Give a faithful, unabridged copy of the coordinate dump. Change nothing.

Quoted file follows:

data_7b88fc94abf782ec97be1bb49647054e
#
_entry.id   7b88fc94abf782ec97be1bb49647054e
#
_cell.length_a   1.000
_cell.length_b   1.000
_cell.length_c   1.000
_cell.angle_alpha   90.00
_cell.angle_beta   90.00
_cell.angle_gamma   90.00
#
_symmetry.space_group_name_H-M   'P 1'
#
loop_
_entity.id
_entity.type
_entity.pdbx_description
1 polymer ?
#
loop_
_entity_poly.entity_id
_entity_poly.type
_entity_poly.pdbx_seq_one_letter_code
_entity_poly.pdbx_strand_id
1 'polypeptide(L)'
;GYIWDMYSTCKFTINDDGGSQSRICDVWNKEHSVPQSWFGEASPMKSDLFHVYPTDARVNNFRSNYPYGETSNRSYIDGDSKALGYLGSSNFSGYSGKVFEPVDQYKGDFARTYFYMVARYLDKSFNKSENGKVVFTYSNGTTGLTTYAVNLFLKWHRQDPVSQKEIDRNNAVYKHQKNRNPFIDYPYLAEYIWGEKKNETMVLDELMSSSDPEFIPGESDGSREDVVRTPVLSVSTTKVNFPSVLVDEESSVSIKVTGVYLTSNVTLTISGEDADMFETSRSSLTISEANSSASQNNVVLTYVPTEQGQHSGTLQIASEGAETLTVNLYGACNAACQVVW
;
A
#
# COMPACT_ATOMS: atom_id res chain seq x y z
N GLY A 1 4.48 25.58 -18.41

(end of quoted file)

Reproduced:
data_7b88fc94abf782ec97be1bb49647054e
#
_entry.id   7b88fc94abf782ec97be1bb49647054e
#
_cell.length_a   1.000
_cell.length_b   1.000
_cell.length_c   1.000
_cell.angle_alpha   90.00
_cell.angle_beta   90.00
_cell.angle_gamma   90.00
#
_symmetry.space_group_name_H-M   'P 1'
#
loop_
_entity.id
_entity.type
_entity.pdbx_description
1 polymer ?
#
loop_
_entity_poly.entity_id
_entity_poly.type
_entity_poly.pdbx_seq_one_letter_code
_entity_poly.pdbx_strand_id
1 'polypeptide(L)'
;GYIWDMYSTCKFTINDDGGSQSRICDVWNKEHSVPQSWFGEASPMKSDLFHVYPTDARVNNFRSNYPYGETSNRSYIDGDSKALGYLGSSNFSGYSGKVFEPVDQYKGDFARTYFYMVARYLDKSFNKSENGKVVFTYSNGTTGLTTYAVNLFLKWHRQDPVSQKEIDRNNAVYKHQKNRNPFIDYPYLAEYIWGEKKNETMVLDELMSSSDPEFIPGESDGSREDVVRTPVLSVSTTKVNFPSVLVDEESSVSIKVTGVYLTSNVTLTISGEDADMFETSRSSLTISEANSSASQNNVVLTYVPTEQGQHSGTLQIASEGAETLTVNLYGACNAACQVVW
;
A
#
# COMPACT_ATOMS: atom_id res chain seq x y z
N GLY A 1 4.48 25.58 -18.41